The Supreme Court is also so critical because it’s the only state institution standing in the way of these very efforts to abrogate the governor’s powers. Democrats have promised to sue to stop Republicans from implementing these radical new legal changes, alleging that this special session was called in violation of the state constitution. Election law expert Rick Hasen also thinks Democrats might have a strong federal case on Voting Rights Act and equal protection grounds.
North Carolina's governor has the power to appoint the heads of key departments concerning transportation, natural resources, the environment, and more. In the bill McCrory has yet to sign, Republicans are now trying to require that these posts be subject to state Senate approval. Since the legislature is hopelessly gerrymandered to produce a Republican majority, that simply means Republicans would institutionalize a veto over any Democratic appointees.
Similarly, in this same bill, Republicans would slash the number of executive branch appointees from roughly 1,500 to 425. After McCrory took over from Democratic Gov. Bev Perdue in 2013, the Republican legislature dramatically increased the number of these appointments, meaning this reversal is yet another transparently cynical ploy to retain power. That would leave Republican officials in charge of key regulatory decisions. To give you a sense of the kinds of things the GOP would target, the legislature even tacked on a measure to abolish car-emissions testing requirements to this package.
And as we mentioned above, Republicans would also completely eliminate the governor’s authority to appoint members of the state Board of Education and to the University of North Carolina’s board of trustees, a move that could subject UNC to serious sanctions by accrediting authorities. Instead, the GOP’s changes would give the legislature itself the authority to appoint board members and would transfer other powers to the superintendent of public instruction—a Republican elected official. Under McCrory, Republicans have tried to eviscerate public education so that they can privatize and profiteer off of it, so this is very much in keeping with the GOP’s past behavior.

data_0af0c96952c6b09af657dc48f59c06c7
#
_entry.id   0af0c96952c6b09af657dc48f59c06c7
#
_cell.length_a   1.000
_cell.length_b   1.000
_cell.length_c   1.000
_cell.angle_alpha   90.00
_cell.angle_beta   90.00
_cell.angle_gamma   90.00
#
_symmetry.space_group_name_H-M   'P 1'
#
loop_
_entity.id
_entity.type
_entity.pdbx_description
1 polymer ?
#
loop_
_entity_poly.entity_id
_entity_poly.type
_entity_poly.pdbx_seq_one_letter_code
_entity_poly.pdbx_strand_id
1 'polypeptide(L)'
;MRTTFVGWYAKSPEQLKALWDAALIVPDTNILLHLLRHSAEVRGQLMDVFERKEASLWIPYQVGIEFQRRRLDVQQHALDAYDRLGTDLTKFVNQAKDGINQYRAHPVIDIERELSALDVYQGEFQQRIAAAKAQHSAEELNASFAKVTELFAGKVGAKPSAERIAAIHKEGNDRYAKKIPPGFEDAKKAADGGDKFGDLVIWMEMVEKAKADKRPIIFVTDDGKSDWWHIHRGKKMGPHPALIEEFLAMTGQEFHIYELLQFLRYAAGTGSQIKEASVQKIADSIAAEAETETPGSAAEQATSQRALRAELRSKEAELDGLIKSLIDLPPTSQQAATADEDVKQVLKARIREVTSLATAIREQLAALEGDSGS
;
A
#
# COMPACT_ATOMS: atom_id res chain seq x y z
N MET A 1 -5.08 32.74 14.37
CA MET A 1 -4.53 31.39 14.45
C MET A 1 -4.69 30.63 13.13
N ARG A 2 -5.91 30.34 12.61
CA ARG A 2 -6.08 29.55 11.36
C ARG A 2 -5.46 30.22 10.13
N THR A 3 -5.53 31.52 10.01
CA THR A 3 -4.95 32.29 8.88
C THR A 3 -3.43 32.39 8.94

In sum, a legislature that owes its existence to an unconstitutional gerrymander is trying to usurp the powers of a governor who was chosen by the people, despite the GOP's best efforts to suppress the vote of minorities. Republicans have deemed any attempt at governance by the Democratic Party as illegitimate and are taking extreme actions—any that they can—to prevent Democrats from exercising any political power.
As we noted at the outset, there’s no precedent for this kind of power grab in modern U.S. history. But the GOP’s behavior is strongly reminiscent of an extremely dark chapter in North Carolina history: the reactionary backlash to the state’s populist flourishing in the mid-1890s, when a coalition of white progressives and black voters briefly took power. White supremacists violently overthrew the multi-racial local government of the city of Wilmington in an 1898 coup d’état. The state legislature soon followed up with a raft of measures that prevented African Americans from voting, a bondage they were not released from until the passage of the Voting Rights Act in 1965.
Republicans are fighting to usher in a new era of Jim Crow, and what we are witnessing now in North Carolina is simply a bid to overturn democracy itself.
STATE VOTER ID LAWS